He had first met Sullivan in 1968, when she was in the cast of the Broadway production of Dear World , in which he starred with Angela Lansbury. He had gone to the US to appear with Lynn Redgrave in Bernard Shaw’s Mrs Warren’s Profession and received his first Tony Award nomination in 1969 for the two-hander Staircase with Eli Wallach.
New York fame
He received great acclaim from the New York critics for his performance as Lucky in Waiting for Godot in 1978. So big was his reputation by 1995 that the New York Times gave a clue in its crossword simply as: actor, Milo (five letters).
He was in many of the films shot in Ireland in the 1950s, such as Captain Lightfoot , Rooney and This Other Eden , but he made countless further films. In 1967 alone they ranged from Joseph Strick’s Ulysses , in which he played Bloom, to Franco Zeffirelli’s Romeo and Juliet , which overlapped with Roger Vadim’s Barbarella .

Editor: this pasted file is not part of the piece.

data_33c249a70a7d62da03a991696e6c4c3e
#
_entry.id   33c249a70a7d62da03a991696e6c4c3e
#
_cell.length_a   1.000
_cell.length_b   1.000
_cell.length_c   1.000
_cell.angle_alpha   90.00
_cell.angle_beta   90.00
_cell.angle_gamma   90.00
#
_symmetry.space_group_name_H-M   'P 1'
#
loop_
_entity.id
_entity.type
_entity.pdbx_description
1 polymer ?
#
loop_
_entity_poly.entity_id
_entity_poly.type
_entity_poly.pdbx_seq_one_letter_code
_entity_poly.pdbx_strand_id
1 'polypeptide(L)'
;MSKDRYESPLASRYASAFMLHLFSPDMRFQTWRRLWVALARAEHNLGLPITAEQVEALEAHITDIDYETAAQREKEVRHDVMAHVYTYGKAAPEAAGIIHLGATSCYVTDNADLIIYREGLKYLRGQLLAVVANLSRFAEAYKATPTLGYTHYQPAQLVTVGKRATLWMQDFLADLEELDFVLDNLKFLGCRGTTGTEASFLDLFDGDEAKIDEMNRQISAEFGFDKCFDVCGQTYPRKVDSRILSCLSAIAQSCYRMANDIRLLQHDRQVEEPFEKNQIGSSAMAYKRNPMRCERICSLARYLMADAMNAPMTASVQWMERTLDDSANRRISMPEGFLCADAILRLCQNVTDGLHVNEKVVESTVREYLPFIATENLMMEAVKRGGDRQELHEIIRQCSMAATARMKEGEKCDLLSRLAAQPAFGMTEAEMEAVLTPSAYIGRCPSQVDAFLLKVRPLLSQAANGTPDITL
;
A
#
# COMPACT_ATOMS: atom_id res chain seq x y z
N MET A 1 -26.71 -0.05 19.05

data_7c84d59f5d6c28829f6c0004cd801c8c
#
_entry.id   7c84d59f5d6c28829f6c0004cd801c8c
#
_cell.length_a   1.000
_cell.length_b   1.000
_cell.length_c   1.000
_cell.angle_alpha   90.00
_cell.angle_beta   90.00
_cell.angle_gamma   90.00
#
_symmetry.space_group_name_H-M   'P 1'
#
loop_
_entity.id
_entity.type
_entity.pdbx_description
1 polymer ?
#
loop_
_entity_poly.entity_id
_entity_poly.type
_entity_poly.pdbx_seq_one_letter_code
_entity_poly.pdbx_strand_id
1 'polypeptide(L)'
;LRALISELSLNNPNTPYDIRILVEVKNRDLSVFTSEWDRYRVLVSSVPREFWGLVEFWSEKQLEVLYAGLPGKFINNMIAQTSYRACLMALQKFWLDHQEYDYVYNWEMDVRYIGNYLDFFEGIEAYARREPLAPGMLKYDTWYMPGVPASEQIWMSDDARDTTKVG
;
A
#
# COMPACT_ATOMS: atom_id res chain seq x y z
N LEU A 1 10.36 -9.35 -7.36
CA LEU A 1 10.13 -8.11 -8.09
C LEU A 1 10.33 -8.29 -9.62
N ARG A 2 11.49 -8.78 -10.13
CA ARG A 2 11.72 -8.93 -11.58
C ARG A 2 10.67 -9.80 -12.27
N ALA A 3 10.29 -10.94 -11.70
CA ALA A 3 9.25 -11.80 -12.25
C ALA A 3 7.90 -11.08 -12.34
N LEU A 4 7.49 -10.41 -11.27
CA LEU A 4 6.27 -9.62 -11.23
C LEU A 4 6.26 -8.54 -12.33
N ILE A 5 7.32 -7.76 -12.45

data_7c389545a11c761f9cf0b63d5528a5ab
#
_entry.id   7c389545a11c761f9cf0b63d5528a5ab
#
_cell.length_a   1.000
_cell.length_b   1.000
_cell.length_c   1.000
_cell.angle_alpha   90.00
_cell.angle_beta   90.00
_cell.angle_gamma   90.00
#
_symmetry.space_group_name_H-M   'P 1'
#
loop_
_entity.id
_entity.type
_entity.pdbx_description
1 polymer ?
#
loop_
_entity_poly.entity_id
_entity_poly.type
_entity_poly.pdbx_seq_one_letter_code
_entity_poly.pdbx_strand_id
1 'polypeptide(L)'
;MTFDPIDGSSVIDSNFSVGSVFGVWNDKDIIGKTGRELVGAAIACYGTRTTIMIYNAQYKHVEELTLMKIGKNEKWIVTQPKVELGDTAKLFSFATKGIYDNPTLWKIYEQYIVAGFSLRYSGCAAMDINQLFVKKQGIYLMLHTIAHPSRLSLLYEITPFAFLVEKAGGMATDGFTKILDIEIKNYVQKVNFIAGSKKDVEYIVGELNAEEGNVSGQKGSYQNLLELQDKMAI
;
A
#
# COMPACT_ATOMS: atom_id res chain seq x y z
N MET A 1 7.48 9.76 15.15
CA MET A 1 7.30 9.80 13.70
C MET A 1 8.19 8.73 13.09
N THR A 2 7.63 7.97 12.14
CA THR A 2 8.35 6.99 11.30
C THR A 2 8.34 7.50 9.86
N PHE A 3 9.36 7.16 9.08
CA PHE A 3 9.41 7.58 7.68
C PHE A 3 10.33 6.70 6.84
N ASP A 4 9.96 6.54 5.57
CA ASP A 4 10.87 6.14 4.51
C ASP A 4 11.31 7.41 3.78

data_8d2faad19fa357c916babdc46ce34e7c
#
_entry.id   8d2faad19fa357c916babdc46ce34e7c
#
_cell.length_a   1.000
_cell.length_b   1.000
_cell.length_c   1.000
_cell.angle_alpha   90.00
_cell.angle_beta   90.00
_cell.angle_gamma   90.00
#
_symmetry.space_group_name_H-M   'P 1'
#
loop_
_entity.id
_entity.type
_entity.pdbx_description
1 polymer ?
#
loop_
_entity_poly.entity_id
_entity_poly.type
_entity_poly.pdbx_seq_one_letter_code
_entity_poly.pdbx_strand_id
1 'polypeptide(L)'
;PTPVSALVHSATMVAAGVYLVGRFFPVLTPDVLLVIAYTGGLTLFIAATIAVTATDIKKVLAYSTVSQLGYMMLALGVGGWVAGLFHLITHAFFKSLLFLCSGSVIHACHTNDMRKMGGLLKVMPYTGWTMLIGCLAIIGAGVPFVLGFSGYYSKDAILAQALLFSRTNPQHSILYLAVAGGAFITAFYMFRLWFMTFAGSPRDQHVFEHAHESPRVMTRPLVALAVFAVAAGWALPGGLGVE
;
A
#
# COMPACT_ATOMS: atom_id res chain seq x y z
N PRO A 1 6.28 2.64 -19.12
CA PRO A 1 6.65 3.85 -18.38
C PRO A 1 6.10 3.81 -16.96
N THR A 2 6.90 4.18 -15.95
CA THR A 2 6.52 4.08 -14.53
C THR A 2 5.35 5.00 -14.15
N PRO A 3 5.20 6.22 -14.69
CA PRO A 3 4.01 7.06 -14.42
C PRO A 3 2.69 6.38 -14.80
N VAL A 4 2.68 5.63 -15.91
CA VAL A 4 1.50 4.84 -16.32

This forced him to dash between Florence, where he was playing Friar Laurence, and Rome, where he was being mad scientist Durand Durand. His character’s name in Barbarella inspired the name of British pop group Duran Duran.
Other films in which he featured included The Verdict with Paul Newman, Woody Allen’s Purple Rose of Cairo and Wolf Mankowitz’s The Hebrew Lesson . His last film was Mystics , released in 2003.
His final stage appearance was a homecoming of sorts as Fluther Good in Sean O’Casey’s The Plough and the Stars 12 years ago at the Guthrie Theatre in Minneapolis, directed by Joe Dowling, with Rosaleen Linehan as Bessie Burgess.
O’Shea’s television performances included English series such as Hugh Leonard’s Me Mammy and Tales from the Lazy Acre , and US series such as Ellis Island with Richard Burton, The Golden Girls , Cheers and Fra sier , for which he was nominated for an Emmy. He also appeared frequently on the Johnny Carson programme and the Ed Sullivan Show .
Despite the fact that he seemed to work night and day, O’Shea was always good-humoured and always seemed to find time for a game of golf. He is survived by his wife, Kitty, and his sons, Colm and Steven.